• VISITORS CENTER AND SPECIAL EVENTS: The Visitors Center was open 360 days last year and had over 14,000 visitors. May was the most active month with 2,247 visitors, followed by 1,729 visitors in April. Major events in 2015 included the Chestertown Tea Party Festival, Sultana’s Downrigging Weekend, Fourth of July fireworks, the National Music Festival, Legacy Day, Music in the Park, the Jazz Festival, Taste of the Town, the Harry Potter Festival, RiverFest, Winterfest Weekend, Chester Gras, Santa’s arrival, and D.C.A.’s very popular “First Fridays” program. These special events bring vitality to the Town and stimulate economic activity throughout our community.
  • CURB APPEAL AND D.C.A.: The Downtown Chestertown Association’s Curb Appeal program continued to beautify the Town and put new energy on the street with their ideas and projects. This year they added many more holiday decorations to our Downtown and it added to the warmth of our holiday season. Our thanks go out to all the Curb Appeal volunteers, and especially to Nancy Butler and to the head of the Downtown Chestertown Association, Kristen Owen.
  • FOUNTAIN PARK RESTORATION: The Garden Club and the Town of Chestertown are continuing to work together to return Fountain Park to its original luster. This year the brick sidewalk was widened on Cross Street to create additional room for the Artisans and Farmer’s Market vendors. Some of the sod from the expanded area was used to make repairs to downtrodden areas in other parts of the Park. Areas of focus in 2016 will include adding new benches and continuing to reseed and/or re-sod the grassy areas.
  • FARMERS AND ARTISANS MARKETS: The Farmer’s and Artisan’s Market in Fountain Park continues to fill the Historic District with a special vitality on Saturday mornings. Thanks to both market managers for their successful efforts, as the Chestertown market is widely regarded as one of the best in the state.
  • COMPREHENSIVE PLAN UPDATE: In 2014, the Planning Commission completed a lengthy update of the Chestertown Comprehensive Plan. After the public comment period ended on December 15th, the Planning Commission incorporated the comments and forwarded their recommended document to the Mayor and Council. The Council adopted the new plan on April 6, 2015. Thanks to the volunteers on our Planning Commission for a job well done.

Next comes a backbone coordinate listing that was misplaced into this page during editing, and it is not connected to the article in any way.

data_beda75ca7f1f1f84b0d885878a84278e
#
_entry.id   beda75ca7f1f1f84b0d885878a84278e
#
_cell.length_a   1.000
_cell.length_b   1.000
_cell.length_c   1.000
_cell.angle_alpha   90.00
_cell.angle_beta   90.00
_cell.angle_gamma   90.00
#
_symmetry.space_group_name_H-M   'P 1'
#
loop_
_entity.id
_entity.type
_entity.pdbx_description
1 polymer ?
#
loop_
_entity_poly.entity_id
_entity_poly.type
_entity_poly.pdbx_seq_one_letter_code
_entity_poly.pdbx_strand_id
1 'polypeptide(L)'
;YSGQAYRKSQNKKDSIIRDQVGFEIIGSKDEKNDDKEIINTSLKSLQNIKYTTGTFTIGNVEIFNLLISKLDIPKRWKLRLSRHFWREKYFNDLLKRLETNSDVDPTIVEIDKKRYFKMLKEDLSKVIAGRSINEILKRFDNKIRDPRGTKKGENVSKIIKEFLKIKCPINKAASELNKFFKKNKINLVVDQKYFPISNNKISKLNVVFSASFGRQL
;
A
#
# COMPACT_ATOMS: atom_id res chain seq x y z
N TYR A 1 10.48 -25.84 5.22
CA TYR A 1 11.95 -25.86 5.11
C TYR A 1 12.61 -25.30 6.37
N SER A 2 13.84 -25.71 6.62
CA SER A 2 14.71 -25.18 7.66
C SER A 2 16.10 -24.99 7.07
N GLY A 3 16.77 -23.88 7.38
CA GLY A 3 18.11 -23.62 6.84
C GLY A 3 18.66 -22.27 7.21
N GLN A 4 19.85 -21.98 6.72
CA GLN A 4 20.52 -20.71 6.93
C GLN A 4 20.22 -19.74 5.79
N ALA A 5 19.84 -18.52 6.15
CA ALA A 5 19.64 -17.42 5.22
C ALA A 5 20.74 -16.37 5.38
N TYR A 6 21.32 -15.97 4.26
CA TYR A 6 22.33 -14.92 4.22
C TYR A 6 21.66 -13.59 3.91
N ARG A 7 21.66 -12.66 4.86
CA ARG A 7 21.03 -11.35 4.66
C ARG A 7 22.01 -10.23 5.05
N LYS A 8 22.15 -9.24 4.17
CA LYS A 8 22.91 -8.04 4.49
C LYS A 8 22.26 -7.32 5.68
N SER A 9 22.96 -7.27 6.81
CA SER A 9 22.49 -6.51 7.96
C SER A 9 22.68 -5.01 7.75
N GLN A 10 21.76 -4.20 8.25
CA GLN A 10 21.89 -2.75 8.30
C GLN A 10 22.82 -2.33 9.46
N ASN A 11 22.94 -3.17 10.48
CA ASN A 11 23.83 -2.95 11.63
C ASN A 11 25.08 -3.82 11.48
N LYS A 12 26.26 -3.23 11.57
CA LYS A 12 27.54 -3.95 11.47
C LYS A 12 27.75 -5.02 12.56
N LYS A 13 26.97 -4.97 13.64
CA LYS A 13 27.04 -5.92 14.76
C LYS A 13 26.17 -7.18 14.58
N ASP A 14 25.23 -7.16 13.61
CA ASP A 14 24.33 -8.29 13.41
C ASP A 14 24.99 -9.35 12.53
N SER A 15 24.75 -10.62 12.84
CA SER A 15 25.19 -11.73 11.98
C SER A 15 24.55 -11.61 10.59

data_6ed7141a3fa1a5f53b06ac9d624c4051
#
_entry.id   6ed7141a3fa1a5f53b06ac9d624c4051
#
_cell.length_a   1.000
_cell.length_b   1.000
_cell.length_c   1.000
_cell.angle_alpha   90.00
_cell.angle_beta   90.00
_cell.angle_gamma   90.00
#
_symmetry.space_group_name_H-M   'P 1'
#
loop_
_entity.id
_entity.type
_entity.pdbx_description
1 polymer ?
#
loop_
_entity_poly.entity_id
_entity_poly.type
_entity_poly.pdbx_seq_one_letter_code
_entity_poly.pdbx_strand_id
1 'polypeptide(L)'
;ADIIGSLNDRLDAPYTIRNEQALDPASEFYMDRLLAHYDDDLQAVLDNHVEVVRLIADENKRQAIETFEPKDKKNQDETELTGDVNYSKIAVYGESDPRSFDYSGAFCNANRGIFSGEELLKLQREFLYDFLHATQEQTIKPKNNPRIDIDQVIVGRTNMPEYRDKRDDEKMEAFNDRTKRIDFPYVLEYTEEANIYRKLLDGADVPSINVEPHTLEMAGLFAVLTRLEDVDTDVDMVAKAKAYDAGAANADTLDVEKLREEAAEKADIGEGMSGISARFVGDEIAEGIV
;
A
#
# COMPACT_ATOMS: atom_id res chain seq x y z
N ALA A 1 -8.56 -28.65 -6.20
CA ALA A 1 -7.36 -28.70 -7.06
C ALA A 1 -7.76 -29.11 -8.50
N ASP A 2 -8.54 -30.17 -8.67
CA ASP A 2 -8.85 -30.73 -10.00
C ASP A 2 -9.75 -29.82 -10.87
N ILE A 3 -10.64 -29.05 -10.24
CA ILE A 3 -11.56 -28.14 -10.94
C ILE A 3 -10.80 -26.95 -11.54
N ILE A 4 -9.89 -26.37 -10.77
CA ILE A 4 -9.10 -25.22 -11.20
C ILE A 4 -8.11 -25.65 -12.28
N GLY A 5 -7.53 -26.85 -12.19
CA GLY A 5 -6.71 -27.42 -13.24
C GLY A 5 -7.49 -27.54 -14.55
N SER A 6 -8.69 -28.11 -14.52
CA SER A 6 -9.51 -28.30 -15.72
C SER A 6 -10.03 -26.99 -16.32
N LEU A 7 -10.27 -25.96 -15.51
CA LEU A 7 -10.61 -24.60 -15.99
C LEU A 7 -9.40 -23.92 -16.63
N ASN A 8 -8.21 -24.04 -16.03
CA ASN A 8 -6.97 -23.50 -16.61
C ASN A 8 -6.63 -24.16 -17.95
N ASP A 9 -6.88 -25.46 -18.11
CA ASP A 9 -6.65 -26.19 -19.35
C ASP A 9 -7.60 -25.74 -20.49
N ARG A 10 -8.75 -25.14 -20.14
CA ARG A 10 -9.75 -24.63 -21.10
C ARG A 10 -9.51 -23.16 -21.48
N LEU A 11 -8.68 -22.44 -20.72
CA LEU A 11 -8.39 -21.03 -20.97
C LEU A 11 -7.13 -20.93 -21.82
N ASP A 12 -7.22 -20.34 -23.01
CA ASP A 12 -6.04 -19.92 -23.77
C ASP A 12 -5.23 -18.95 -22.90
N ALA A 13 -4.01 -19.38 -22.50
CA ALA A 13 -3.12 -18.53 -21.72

• COMMUNITY LEGACY GRANT: Sultana Education Foundation received a $150,000.00 grant through the Community Legacy Funding program in 2015 to build their new educational facility on South Cross Street. The Town is the pass-through entity for this grant application. Construction on this facility is underway and the Education Center is expected to open in July 2016. The building itself will meet LEED Platinum standards and its unique design should make it an iconic addition to the Historic District.
  • ACME EXPANSION AND KENT PLAZA RENOVATIONS: The Cordish Company and ACME completed renovations that nearly doubled the size of the existing store. A grand reopening was held in March. In addition to the ACME expansion, additional improvements were made at Kent Plaza including re-paving and re-striping the parking lot, adding new curbs, and expanding landscaping islands at the facility. As an additional bonus, a new Tractor Supply Store opened in September at the former Rose’s location.
  • REDNER’S WAREHOUSE MARKETS AT WASHINGTON SQUARE: Redner’s Warehouse Markets held the grand opening for their 40,000+ square foot store in 2015, giving the Town two major food stores from which to choose for the first time in many years. The parking lot at Washington Square was re-paved and re-striped in conjunction with this initiative.
  • WASHINGTON COLLEGE’S NEW ACADEMIC CENTER: In April, the College broke ground for construction of their new Academic Center on Washington Avenue on the site of the former Kent County Board of Education building. The new Center is on schedule for completion in 2016, adding a fantastic new facility to the streetscape along Route 213.
  • SHA BRIDGE CLOSING PROPOSAL: The State Highway Administration (SHA) announced that they would be closing the Chester River Bridge for 4 – 6 weeks in the spring of 2015 for much-needed painting and maintenance work. This announcement greatly concerned many local residents and led to the creation of a Task Force consisting of representatives of the Town, Kent County, and SHA. As a result of the meetings of the Task Force, the proposed work was postponed by SHA and it now appears that the bridge closure will occur during July/August of 2016.
  • CURBSIDE RECYCLING: The Town’s curbside recycling program continues to be a success with well over 50 % of households participating. Recycling of organic and non-organic bulk materials also continues at a high level with the Town pursuing every avenue practically available for reuse or salvage.
  • PUBLIC INFORMATION: James Egan continues doing a great job of getting our Mayor and Council meetings on air and on the web. The Town also utilizes a Constant Contact program, Facebook page, and a revamped web site at Chestertown.com to provide information to the public.